While the gender bias is changing, it's still largely women who take on the role of caregiver for children and aging parents. That fact should inform their financial planning, argued a panel of women in finance. To read more, please follow this link.
This workshop will be at the Community Justice Center at the Monterey College of Law on Thursday, March 15th at 6 p.m. For more information and to register, please call (831)582-5400 or register online here.
Caregiving can be a roller coaster: Some days you’re enjoying the ride and some days you’re holding on for dear life. It can be unpredictable and downright difficult! This webinar will provide you with five tips to help your day be a little less stressful. There will be an extended time for questions and answers about dementia caregiving — send your questions in with your registration!
To register, please click this link.
Southern Caregiver Resource Center,
has started a podcast in hopes to
create awareness and provoke
discussion around caregiver issues,
and connect families to services. To listen to the latest podcast, please follow this link: www.podomatic.com/podcasts/scrc
For people who are in the workforce already, the added burden of unpaid caregiving for a family member or loved one may lead to insomnia and other sleep issues, according to a large study from Sweden. Researchers found that the likelihood of sleep problems rose with the number of hours spent in unpaid caregiving, and when caregiving stopped, sleep disturbances were reduced.
“Informal caregiving is common, and the need for carers is expected to grow due to population aging and cuts to social care services in various countries,” said lead study author Lawrence Sacco of the Institute of Gerontology at King’s College London in the UK.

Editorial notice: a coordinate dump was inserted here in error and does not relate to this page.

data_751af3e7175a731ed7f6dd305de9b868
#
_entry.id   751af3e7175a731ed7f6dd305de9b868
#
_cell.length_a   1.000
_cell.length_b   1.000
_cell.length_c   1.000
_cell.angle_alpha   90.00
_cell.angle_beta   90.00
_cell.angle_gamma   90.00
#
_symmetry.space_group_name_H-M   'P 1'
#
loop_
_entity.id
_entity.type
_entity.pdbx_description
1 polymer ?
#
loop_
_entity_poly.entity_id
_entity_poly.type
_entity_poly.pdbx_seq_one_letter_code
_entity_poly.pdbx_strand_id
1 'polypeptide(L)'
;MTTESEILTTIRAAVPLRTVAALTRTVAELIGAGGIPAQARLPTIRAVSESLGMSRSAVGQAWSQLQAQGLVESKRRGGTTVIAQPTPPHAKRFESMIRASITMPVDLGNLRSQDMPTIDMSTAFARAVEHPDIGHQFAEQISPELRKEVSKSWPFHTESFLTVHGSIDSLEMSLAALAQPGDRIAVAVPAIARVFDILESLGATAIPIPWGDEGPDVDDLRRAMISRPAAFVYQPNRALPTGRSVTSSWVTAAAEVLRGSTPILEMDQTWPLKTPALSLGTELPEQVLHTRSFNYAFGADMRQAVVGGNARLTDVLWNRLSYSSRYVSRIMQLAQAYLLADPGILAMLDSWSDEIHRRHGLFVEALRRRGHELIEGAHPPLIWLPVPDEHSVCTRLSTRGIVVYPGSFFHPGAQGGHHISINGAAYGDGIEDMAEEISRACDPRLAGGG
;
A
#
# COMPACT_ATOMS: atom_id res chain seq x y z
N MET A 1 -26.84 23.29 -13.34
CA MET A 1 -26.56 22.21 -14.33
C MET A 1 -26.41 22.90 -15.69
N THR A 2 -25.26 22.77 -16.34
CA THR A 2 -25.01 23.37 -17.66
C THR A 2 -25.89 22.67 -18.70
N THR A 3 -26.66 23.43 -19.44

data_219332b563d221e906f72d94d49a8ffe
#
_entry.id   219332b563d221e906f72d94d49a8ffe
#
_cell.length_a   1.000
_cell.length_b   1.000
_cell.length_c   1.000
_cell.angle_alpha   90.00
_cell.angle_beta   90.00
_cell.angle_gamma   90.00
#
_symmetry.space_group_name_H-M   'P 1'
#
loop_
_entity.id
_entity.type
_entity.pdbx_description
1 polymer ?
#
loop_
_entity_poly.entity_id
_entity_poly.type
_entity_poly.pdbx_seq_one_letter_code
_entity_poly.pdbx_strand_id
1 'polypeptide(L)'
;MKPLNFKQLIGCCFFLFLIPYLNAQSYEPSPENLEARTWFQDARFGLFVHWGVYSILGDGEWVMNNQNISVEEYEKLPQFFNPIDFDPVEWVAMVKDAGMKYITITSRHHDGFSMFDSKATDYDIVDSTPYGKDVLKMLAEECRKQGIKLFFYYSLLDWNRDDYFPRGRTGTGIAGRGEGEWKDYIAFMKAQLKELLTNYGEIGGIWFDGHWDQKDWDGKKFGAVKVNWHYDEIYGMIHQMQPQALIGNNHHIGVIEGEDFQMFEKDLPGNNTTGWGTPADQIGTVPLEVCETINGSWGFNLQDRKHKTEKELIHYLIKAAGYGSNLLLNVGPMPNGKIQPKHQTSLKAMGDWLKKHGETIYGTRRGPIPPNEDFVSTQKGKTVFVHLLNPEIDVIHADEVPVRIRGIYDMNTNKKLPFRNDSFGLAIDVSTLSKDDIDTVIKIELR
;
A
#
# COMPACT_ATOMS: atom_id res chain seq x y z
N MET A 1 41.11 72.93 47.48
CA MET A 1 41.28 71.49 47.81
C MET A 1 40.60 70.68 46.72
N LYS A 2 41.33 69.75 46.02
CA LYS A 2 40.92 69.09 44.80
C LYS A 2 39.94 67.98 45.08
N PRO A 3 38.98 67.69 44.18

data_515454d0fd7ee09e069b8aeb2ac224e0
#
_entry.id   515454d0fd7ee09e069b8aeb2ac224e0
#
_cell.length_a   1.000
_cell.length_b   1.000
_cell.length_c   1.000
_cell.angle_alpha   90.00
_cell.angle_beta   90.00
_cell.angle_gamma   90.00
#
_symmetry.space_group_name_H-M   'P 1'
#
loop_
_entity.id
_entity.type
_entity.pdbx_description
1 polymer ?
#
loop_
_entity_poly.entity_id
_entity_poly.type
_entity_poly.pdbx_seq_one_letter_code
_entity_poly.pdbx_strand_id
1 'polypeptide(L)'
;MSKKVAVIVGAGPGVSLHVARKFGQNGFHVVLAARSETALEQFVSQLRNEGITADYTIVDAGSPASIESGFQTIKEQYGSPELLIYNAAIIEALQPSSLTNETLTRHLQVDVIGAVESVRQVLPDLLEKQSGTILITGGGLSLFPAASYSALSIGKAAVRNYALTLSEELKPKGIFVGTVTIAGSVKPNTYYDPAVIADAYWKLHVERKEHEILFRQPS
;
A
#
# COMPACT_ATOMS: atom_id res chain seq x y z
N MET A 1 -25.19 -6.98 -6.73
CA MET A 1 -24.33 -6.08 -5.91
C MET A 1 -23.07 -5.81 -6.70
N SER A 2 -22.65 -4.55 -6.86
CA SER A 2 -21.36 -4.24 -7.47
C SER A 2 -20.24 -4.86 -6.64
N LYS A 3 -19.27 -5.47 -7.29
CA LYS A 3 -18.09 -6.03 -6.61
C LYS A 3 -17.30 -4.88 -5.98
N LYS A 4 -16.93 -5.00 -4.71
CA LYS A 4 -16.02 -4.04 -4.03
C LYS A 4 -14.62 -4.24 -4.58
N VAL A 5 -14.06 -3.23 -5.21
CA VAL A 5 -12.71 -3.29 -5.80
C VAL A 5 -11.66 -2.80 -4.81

To read more, please follow this link here.
LEUSDEN, Netherlands — The shouts of schoolchildren playing outside echoed through the gymnasium where an obstacle course was being set up.
There was the “Belgian sidewalk,” a wooden contraption designed to simulate loose tiles; a “sloping slope,” ramps angled at an ankle-unfriendly 45 degrees; and others like “the slalom” and “the pirouette.”
They were not for the children, though, but for a class where the students ranged in age from 65 to 94. The obstacle course was clinically devised to teach them how to navigate treacherous ground without having to worry about falling, and how to fall if they did.
To continue reading this article, please click here.
How to Get Compensation When Caring for Aging Parents: Five ways to offset the cost and loss of income
.Providing care for a friend or family member is a labor of love for the 40 million people who are coping with that challenge. But taking on caregiving responsibilities can be costly. A 2016 AARP survey found that unpaid caregivers spend an average of almost $7,000 a year on out-of-pocket expenses.
But for many people who leave a job to take on caregiving responsibilities, the cost is even higher. An earlier AARP study estimated that missed wages and Social Security benefits totaled $234,000 for male caregivers and $324,000 for women, who are more likely to drop out of the workforce.
So it’s no surprise that many family members who devote significant time and money to caregiving wonder whether it’s possible to be compensated for their work. “The majority of people who contact us are asking precisely that,” says Sima Schoen, a resource specialist at the Family Caregiver Alliance, a nonprofit advocacy group in San Francisco.
The answer is maybe, if you're persistent. “There are a handful of ways you may be able to get paid," says Schoen. "But programs and policies vary from state to state, and even in the best of circumstances, it can be difficult.”
Click HERE for five of the best routes for getting paid as a caregiver to a family member.
Del Mar Caregiver Resource Center
Helping family caregivers care for their loved ones and themselves.